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    Kazakhstan: Women’s Rights Activist Targeted with Dubious Fraud Charges


    (Berlin, February 5, 2023) – Kazakhstan authorities should guarantee that they are not targeting a well-known women’s rights advocate with criminal charges in retaliation for her work, Human Rights Watch said today. The due process rights of the advocate, Dinara Smailova, should be upheld in full in any investigation and the authorities should ensure that the criminal justice system is not being manipulated and weaponized to silence an outspoken activist and critic.

    Smailova faces up to 10 years in prison on various criminal charges, including large-scale fraud. The pretrial investigation is ongoing.

    “The authorities appear to be on a fishing expedition for evidence of wrongdoing by Smailova, raising serious concerns about the motivations in this case,” said Vika Kim, assistant Central Asia researcher at Human Rights Watch. “The authorities’ spirited efforts against Smailova look more like an attempt to discredit her organization’s legitimate work, than a move to root out criminal activity.”

    Smailova, 55, is founder of the NeMolchiKz Foundation, a nonprofit group that provides assistance to and advocates on behalf of survivors of sexual and domestic violence across Kazakhstan. Domestic abuse remains pervasive in Kazakhstan, compounded by scant accountability for those responsible for sexual and domestic violence, including inadequate penalties. The foundation’s activities are primarily supported by voluntary donations from individuals.

    An Internal Ministry public statement issued on December 27, 2023, says that the authorities in Almaty city, and East Kazakhstan and Almaty regions are pursuing criminal charges against Smailova of large-scale fraud, violations of privacy, and knowingly disseminating false information. If convicted, in addition to a prison sentence, she faces possible confiscation of her property and a lifelong ban on holding certain positions or engaging in certain activities.

    Police have gone to significant lengths to investigate possible wrongdoing by Smailova. According to Smailova’s lawyers, between October and December, the police identified more than 7,000 people who had made voluntarily contributions to the NeMolchiKz Foundation between June 18 and August 14 and questioned at least 800 of them.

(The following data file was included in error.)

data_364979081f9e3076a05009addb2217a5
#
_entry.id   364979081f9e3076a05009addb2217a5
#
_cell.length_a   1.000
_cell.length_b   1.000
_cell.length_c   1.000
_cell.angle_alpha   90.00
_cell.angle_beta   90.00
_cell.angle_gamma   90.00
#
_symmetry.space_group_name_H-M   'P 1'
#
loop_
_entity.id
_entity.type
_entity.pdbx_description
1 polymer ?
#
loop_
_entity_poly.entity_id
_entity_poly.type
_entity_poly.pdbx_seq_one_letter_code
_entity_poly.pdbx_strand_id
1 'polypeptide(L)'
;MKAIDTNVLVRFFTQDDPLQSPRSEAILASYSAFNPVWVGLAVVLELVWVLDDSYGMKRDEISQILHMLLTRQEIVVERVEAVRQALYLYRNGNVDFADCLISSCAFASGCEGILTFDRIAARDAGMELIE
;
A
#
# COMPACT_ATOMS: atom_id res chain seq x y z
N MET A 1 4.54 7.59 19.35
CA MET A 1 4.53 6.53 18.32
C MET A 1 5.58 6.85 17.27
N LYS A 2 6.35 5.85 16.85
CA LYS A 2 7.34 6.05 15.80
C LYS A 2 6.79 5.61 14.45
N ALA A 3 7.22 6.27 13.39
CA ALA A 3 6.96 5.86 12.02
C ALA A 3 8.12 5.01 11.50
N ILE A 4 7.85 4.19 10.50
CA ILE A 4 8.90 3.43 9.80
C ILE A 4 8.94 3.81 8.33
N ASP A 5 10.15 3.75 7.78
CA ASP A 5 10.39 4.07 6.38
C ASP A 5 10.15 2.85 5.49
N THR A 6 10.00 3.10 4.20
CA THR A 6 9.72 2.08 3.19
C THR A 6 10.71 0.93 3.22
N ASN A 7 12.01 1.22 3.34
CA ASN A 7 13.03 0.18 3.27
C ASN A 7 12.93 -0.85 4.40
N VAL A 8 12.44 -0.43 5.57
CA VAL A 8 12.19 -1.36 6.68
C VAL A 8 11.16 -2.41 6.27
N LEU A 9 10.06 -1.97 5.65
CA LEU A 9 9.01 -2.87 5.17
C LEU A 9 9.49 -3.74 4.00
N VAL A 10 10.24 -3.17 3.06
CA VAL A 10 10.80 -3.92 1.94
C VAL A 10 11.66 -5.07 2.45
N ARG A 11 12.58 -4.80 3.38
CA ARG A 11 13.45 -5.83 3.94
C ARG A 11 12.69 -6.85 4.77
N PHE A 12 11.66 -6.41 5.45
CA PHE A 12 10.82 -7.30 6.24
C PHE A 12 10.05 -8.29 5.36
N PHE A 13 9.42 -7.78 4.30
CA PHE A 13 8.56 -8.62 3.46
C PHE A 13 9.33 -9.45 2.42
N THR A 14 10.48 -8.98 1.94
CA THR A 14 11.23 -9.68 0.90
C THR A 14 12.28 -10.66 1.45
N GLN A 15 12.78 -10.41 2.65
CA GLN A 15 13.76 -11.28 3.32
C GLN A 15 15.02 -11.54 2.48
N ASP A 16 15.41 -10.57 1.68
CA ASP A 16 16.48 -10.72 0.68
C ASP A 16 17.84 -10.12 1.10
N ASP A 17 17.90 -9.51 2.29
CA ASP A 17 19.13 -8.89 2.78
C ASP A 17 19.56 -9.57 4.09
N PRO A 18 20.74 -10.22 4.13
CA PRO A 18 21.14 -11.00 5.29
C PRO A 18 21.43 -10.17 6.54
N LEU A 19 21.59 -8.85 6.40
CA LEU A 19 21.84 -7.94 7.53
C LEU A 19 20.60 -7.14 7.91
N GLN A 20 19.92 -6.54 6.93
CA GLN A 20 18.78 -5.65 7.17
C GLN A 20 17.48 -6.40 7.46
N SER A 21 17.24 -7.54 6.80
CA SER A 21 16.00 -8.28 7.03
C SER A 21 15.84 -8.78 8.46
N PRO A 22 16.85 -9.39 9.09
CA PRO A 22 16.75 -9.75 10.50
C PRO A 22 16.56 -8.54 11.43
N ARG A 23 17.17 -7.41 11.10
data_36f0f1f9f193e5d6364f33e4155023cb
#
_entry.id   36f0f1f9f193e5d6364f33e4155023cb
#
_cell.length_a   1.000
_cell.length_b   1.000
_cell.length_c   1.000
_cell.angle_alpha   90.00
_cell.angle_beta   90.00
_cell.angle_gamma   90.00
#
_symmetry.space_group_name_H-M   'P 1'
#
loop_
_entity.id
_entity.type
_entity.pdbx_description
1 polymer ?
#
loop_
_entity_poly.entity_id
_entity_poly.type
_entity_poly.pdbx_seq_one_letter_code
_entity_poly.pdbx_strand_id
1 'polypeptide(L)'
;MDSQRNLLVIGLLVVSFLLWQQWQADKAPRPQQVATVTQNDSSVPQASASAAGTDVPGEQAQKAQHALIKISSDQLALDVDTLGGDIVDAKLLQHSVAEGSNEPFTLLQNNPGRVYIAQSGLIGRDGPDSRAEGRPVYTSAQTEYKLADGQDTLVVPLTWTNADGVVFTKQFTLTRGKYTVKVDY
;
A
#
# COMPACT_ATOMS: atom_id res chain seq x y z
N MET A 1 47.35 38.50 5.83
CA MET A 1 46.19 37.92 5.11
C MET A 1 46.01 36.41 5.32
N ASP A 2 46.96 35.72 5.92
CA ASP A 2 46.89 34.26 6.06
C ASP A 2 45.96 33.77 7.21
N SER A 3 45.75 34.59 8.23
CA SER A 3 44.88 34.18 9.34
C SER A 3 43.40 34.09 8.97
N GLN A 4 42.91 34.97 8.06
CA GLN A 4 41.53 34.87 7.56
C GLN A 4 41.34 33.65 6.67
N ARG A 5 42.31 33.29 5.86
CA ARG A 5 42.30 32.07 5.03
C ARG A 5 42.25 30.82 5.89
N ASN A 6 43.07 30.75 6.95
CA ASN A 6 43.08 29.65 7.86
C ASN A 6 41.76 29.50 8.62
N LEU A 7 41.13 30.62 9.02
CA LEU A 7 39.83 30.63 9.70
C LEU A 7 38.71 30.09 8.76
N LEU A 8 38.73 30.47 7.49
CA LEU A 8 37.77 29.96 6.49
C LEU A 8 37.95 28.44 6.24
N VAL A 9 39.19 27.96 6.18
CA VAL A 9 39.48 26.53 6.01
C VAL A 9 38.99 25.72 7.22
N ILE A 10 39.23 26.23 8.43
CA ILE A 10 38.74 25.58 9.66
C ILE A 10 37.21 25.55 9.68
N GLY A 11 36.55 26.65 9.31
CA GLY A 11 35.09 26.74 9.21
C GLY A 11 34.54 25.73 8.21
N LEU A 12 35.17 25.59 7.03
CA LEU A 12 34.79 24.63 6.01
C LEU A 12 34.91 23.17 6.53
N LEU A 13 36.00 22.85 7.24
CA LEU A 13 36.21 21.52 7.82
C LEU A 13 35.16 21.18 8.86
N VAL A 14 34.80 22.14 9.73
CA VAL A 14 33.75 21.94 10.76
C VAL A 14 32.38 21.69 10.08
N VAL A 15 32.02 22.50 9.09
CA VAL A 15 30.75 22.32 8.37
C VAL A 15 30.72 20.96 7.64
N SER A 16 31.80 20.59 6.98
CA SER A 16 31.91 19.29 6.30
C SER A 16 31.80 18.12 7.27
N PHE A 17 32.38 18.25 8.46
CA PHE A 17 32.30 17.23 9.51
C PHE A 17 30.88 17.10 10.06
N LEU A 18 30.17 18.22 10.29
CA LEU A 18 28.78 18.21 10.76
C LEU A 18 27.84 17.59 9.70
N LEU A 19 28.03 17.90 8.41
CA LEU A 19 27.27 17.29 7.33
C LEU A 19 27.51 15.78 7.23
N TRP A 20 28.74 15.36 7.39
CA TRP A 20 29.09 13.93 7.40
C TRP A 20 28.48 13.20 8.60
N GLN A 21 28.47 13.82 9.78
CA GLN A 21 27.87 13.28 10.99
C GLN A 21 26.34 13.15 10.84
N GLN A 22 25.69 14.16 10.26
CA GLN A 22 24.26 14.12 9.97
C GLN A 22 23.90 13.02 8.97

The authorities claim Smailova misappropriated millions of tenge in donations for her own purposes, but according to the criminal file documents provided to the defense team, the case is currently based on complaints by six out of seven donors, whom the prosecution claims have lost a total of 23,000 tenge (about US$50). The six complaints were filed only after the criminal case was registered, alleging embezzlement to a total of 16,000 tenge (about US$35). So far, the prosecution’s case lacks credible evidence of any alleged wrongdoing by Smailova, her lawyers told Human Rights Watch.

    Smailova’s lawyers have also reported publicly on multiple procedural violations by the authorities during the investigation, including initially denying one of them access to case materials.

    Smailova has lived outside of Kazakhstan since 2021. East Kazakhstan police put Smailova on a regional “wanted” list, claiming her whereabouts could not be determined. Smailova first heard about the criminal investigation in late October, after multiple donors reached out to her to say they had been questioned.

    Smailova contacted the East Kazakhstan region investigation department for further details, but the officials declined to provide her with detailed information about the case, Smailova said.

    After learning about the criminal investigation, Smailova sought political asylum in a European country. Her asylum application is under review.

    In November, prosecutors ordered her foundation’s and the foundation’s director’s bank accounts frozen.  

    Smailova is widely known for criticizing the authorities’ failure to adequately protect women and children from sexual and domestic violence. NeMolchiKz Foundation has provided thousands of online consultations to women experiencing family abuse. Her organization’s work has also led to the conviction of dozens of men on criminal charges of sexual violence. Nearly a dozen police officers have also been held accountable for neglect and inaction, and more than 200 law enforcement officers faced disciplinary sanctions as a result of the foundation’s work.

    The investigation into Smailova follows other targeted action against women’s rights activism in Kazakhstan, Human Rights Watch said.

    For years, the authorities have denied women’s rights activists and feminists the right to peaceful assembly, refusing permission to hold peaceful International Women’s Day events on March 8 to protest gender-based violence. Almaty city authorities have already denied permission for a March 8 women’s rights march and rally in 2024.

    In 2020, an Almaty court penalized women’s rights activists with administrative fines for peaceful acts of free expression during an International Women’s Day march.

    The Kazakhstan government has also failed to take adequate measures to protect women and girls from violence, Human Rights Watch said. The law does not criminalize domestic violence as a stand-alone offense.

    “The police often take no action against those accused of sexual and domestic violence, yet they have spared little expense chasing after the head of an organization dedicated to exposing that abuse and holding the abusers accountable,” Kim said. “The authorities should respect international human rights law, upholding their legal obligations to the full, and ensure that Smailova’s due process rights are safeguarded, and that she is not being targeted in retaliation for her women’s rights work.”



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